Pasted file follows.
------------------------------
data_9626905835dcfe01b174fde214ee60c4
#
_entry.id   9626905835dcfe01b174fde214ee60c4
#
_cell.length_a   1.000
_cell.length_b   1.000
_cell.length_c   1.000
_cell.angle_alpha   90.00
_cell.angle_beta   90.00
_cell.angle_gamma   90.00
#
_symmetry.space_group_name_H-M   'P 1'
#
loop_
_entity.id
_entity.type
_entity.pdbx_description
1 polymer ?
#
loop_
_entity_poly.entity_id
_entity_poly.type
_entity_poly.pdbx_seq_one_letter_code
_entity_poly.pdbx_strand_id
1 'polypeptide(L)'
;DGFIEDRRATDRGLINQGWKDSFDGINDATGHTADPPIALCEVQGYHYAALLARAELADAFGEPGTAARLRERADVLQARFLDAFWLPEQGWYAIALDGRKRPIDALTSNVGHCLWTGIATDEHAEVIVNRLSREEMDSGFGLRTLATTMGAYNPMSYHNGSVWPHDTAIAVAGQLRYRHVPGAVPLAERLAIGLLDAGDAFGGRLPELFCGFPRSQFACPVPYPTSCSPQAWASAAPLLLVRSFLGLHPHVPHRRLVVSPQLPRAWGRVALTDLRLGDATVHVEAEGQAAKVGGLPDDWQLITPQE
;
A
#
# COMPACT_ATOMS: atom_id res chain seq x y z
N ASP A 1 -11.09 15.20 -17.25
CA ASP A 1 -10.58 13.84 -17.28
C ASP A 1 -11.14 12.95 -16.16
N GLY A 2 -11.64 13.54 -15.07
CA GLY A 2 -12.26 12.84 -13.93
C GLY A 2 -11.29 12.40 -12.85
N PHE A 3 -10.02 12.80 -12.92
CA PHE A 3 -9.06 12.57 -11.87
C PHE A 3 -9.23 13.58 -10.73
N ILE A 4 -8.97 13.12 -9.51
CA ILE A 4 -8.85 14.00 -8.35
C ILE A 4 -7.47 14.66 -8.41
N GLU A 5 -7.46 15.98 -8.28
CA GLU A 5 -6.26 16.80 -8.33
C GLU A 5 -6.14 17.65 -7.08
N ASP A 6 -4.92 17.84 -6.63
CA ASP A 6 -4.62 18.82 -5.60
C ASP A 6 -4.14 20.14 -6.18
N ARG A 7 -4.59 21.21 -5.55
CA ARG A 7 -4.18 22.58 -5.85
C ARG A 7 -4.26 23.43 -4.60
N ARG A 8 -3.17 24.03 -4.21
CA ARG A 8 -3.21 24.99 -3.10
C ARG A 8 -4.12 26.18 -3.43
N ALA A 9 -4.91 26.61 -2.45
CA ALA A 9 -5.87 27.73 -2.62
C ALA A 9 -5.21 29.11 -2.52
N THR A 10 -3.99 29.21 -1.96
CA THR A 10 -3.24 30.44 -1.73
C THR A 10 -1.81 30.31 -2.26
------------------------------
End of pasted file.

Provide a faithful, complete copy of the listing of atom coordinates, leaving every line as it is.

data_9626905835dcfe01b174fde214ee60c4
#
_entry.id   9626905835dcfe01b174fde214ee60c4
#
_cell.length_a   1.000
_cell.length_b   1.000
_cell.length_c   1.000
_cell.angle_alpha   90.00
_cell.angle_beta   90.00
_cell.angle_gamma   90.00
#
_symmetry.space_group_name_H-M   'P 1'
#
loop_
_entity.id
_entity.type
_entity.pdbx_description
1 polymer ?
#
loop_
_entity_poly.entity_id
_entity_poly.type
_entity_poly.pdbx_seq_one_letter_code
_entity_poly.pdbx_strand_id
1 'polypeptide(L)'
;DGFIEDRRATDRGLINQGWKDSFDGINDATGHTADPPIALCEVQGYHYAALLARAELADAFGEPGTAARLRERADVLQARFLDAFWLPEQGWYAIALDGRKRPIDALTSNVGHCLWTGIATDEHAEVIVNRLSREEMDSGFGLRTLATTMGAYNPMSYHNGSVWPHDTAIAVAGQLRYRHVPGAVPLAERLAIGLLDAGDAFGGRLPELFCGFPRSQFACPVPYPTSCSPQAWASAAPLLLVRSFLGLHPHVPHRRLVVSPQLPRAWGRVALTDLRLGDATVHVEAEGQAAKVGGLPDDWQLITPQE
;
A
#
# COMPACT_ATOMS: atom_id res chain seq x y z
N ASP A 1 -11.09 15.20 -17.25
CA ASP A 1 -10.58 13.84 -17.28
C ASP A 1 -11.14 12.95 -16.16
N GLY A 2 -11.64 13.54 -15.07
CA GLY A 2 -12.26 12.84 -13.93
C GLY A 2 -11.29 12.40 -12.85
N PHE A 3 -10.02 12.80 -12.92
CA PHE A 3 -9.06 12.57 -11.87
C PHE A 3 -9.23 13.58 -10.73
N ILE A 4 -8.97 13.12 -9.51
CA ILE A 4 -8.85 14.00 -8.35
C ILE A 4 -7.47 14.66 -8.41
N GLU A 5 -7.46 15.98 -8.28
CA GLU A 5 -6.26 16.80 -8.33
C GLU A 5 -6.14 17.65 -7.08
N ASP A 6 -4.92 17.84 -6.63
CA ASP A 6 -4.62 18.82 -5.60
C ASP A 6 -4.14 20.14 -6.18
N ARG A 7 -4.59 21.21 -5.55
CA ARG A 7 -4.18 22.58 -5.85
C ARG A 7 -4.26 23.43 -4.60
N ARG A 8 -3.17 24.03 -4.21
CA ARG A 8 -3.21 24.99 -3.10
C ARG A 8 -4.12 26.18 -3.43
N ALA A 9 -4.91 26.61 -2.45
CA ALA A 9 -5.87 27.73 -2.62
C ALA A 9 -5.21 29.11 -2.52
N THR A 10 -3.99 29.21 -1.96
CA THR A 10 -3.24 30.44 -1.73
C THR A 10 -1.81 30.31 -2.26